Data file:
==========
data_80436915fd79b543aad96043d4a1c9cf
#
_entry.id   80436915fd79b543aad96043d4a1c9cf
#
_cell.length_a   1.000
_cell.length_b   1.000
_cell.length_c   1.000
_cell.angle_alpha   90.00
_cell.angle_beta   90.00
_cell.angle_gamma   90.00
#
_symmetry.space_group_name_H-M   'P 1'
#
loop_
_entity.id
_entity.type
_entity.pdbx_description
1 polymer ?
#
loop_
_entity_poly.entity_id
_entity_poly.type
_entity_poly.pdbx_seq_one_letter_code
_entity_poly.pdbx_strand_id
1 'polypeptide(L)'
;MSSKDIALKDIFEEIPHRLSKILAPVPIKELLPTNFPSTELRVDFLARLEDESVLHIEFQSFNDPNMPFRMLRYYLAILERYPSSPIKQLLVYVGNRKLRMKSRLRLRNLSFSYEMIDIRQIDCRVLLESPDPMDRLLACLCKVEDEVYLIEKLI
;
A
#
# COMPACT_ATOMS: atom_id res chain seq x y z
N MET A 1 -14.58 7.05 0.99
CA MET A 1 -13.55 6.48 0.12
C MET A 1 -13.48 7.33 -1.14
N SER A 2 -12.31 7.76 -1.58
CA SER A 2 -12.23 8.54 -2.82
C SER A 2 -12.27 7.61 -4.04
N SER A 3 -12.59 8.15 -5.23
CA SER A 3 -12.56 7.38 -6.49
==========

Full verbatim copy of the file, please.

data_80436915fd79b543aad96043d4a1c9cf
#
_entry.id   80436915fd79b543aad96043d4a1c9cf
#
_cell.length_a   1.000
_cell.length_b   1.000
_cell.length_c   1.000
_cell.angle_alpha   90.00
_cell.angle_beta   90.00
_cell.angle_gamma   90.00
#
_symmetry.space_group_name_H-M   'P 1'
#
loop_
_entity.id
_entity.type
_entity.pdbx_description
1 polymer ?
#
loop_
_entity_poly.entity_id
_entity_poly.type
_entity_poly.pdbx_seq_one_letter_code
_entity_poly.pdbx_strand_id
1 'polypeptide(L)'
;MSSKDIALKDIFEEIPHRLSKILAPVPIKELLPTNFPSTELRVDFLARLEDESVLHIEFQSFNDPNMPFRMLRYYLAILERYPSSPIKQLLVYVGNRKLRMKSRLRLRNLSFSYEMIDIRQIDCRVLLESPDPMDRLLACLCKVEDEVYLIEKLI
;
A
#
# COMPACT_ATOMS: atom_id res chain seq x y z
N MET A 1 -14.58 7.05 0.99
CA MET A 1 -13.55 6.48 0.12
C MET A 1 -13.48 7.33 -1.14
N SER A 2 -12.31 7.76 -1.58
CA SER A 2 -12.23 8.54 -2.82
C SER A 2 -12.27 7.61 -4.04
N SER A 3 -12.59 8.15 -5.23
CA SER A 3 -12.56 7.38 -6.49